"I'll be going to Brooks Brothers soon enough," he said with a laugh, referring to a fishing hole he frequents. While he would not reveal anything about the secret spot other than its affinity for large fish, he gave a clue as to what draws him there.
"Like the store, the place has a lot of stripes," he said with a wink.
Mr. Malowski, a teacher at the Martha's Vineyard Regional High School as well as a member of the derby's executive committee, is also anxiously looking ahead, but for a different reason. His wife is due to give birth next week.
"Bad timing," he joked. "It will be strange not being out there."
Mr. Custer said Thursday that registration numbers look on par with, and could easily surpass, last year's totals. Between the good weather and the milestone anniversary, he expects this year's derby will provide ample excitement.
"Obviously you never know how it will turn out, but there are new things we are doing this year that should add to the fun," he said. "We are giving away lots of new special event prizes, as well as some other surprises."
One of the biggest additions is a one-day tournament within a tournament on Oct. 1.
Anyone who enters - it costs an additional $10 on top of the standard $40 registration fee - is eligible to win $500 should they catch the biggest fish in any of the four categories. For example, whoever catches the largest bonito on that day, from either the shore or a boat, will win $500.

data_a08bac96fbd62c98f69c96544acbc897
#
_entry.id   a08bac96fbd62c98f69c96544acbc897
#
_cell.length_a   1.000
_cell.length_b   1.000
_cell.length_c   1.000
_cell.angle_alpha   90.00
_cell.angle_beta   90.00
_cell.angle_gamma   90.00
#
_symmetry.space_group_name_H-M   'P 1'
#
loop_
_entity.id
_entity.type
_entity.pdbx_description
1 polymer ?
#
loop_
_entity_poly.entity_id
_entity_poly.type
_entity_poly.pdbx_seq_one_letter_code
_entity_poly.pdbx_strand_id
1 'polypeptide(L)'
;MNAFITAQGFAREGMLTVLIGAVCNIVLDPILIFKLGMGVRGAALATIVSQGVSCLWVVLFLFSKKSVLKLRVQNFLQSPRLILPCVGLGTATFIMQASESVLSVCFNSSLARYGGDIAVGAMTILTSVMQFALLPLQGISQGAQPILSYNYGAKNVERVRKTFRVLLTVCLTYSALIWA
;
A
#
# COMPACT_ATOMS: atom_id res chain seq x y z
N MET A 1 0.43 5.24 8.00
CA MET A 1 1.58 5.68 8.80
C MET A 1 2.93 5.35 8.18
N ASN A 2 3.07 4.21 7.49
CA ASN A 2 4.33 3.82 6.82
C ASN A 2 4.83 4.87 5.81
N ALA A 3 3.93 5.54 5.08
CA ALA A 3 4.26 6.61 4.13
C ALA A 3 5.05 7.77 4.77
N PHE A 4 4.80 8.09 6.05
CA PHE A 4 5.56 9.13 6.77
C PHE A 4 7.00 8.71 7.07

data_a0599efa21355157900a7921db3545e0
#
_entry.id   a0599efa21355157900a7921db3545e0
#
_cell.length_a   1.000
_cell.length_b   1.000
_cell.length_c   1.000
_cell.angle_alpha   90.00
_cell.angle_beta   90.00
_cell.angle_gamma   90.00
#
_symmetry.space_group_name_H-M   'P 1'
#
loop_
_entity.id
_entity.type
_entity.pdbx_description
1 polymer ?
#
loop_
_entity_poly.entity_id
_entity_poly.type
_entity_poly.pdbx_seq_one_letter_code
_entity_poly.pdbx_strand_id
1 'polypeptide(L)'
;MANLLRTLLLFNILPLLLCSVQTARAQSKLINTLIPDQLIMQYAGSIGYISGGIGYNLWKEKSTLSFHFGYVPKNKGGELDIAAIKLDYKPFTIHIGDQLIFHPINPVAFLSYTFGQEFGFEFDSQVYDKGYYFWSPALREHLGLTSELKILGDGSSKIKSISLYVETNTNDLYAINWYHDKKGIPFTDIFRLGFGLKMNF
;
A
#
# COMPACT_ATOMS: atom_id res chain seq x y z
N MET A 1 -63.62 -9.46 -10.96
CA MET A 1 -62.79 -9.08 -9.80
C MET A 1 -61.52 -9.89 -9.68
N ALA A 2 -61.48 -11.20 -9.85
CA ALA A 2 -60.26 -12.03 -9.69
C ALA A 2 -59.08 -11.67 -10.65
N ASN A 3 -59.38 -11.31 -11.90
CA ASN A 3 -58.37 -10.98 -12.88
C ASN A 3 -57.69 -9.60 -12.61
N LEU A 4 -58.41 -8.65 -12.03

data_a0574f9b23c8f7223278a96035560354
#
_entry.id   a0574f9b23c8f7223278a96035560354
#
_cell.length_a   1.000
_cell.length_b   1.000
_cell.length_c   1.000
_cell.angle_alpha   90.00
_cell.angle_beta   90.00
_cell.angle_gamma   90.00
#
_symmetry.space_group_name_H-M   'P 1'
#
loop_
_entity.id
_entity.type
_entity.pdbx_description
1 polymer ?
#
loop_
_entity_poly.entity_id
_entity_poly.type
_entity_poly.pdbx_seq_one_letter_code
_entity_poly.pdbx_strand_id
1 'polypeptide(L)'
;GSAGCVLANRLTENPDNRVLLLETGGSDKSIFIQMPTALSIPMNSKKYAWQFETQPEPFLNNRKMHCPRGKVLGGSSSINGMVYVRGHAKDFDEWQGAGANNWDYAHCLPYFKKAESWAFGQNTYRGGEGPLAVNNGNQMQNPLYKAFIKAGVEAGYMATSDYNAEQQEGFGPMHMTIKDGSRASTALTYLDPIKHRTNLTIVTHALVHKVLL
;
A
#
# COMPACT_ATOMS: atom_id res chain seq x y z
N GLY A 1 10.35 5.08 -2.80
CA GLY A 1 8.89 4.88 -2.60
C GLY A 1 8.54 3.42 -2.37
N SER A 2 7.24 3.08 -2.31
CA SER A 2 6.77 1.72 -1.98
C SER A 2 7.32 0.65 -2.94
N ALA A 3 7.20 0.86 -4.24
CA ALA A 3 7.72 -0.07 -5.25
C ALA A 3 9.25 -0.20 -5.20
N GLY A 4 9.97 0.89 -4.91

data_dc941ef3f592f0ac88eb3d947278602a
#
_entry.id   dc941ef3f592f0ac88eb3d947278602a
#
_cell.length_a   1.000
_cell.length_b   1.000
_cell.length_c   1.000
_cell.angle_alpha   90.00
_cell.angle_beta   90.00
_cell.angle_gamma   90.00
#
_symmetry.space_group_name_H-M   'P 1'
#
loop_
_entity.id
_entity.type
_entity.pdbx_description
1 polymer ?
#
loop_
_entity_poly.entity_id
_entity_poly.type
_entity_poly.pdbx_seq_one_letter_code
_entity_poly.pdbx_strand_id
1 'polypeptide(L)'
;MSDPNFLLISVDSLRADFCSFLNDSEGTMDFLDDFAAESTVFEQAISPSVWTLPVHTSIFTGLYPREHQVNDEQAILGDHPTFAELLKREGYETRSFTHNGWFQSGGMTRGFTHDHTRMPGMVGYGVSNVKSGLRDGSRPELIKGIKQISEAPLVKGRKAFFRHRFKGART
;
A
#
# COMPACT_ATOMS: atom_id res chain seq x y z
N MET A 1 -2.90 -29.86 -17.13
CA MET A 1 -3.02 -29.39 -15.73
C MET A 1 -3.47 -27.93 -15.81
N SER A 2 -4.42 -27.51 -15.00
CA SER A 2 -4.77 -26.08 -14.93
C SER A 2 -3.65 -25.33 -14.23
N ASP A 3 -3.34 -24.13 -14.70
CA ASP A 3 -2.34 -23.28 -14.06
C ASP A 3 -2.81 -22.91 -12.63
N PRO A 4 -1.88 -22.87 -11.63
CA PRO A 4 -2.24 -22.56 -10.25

Entrants in the one-day tournament will also be enrolled in a raffle to win an aluminum boat with a motor and a trailer. The raffle winner will be announced at the awards ceremony.
Mr. Custer said he was unsure how rocketing prices in fuel will affect the derby, other than it will make going out in the boat much more expensive than last year.
Another financial concern for fishermen is the higher cost of eels. The U.S. Fish and Wildlife Service warned this summer of potentially devastating declines in the American eel population, and proposed to put it on the endangered species list. Once prominent in Vineyard waters, local eel populations have dropped significantly. Bait shops now import most of their eels from Canada.
But despite the shortage, Mr. Malowski said they are well stocked and ready for the onslaught of fishermen.
"We haven't had a problem, other than the price going up," he said.
He said a dozen eels at Dick's last year went for between $12 and $14. This year, a dozen eels cost $16.
Mr. Custer emphasized a few changes to derby rules this year. Responding in part to what the committee felt was excessive fishing of false albacore last year, the board decided to implement a three-fish limit for the species. Each false albacore brought in will count toward the limit regardless of its size.
"We hope people will be really aware of what size albacore is leading the derby, and choose not to bring the smaller ones in," Mr. Custer said. "We weighed in 601 albies last year, and because you cannot eat them, we felt we had to do something to discourage people from overfishing them. We really hope people are understanding of this."
Mr. Custer's words come as the albacore arrive in Vineyard waters. They join an abundant supply of bonito, which have been prominent around the Island for several weeks.
"With the blues and stripers, it seems like we are ready for some good fishing," Mr. Custer said. "Hopefully, that means there will be a lot of people waiting in line at the shack in Edgartown on Sunday morning."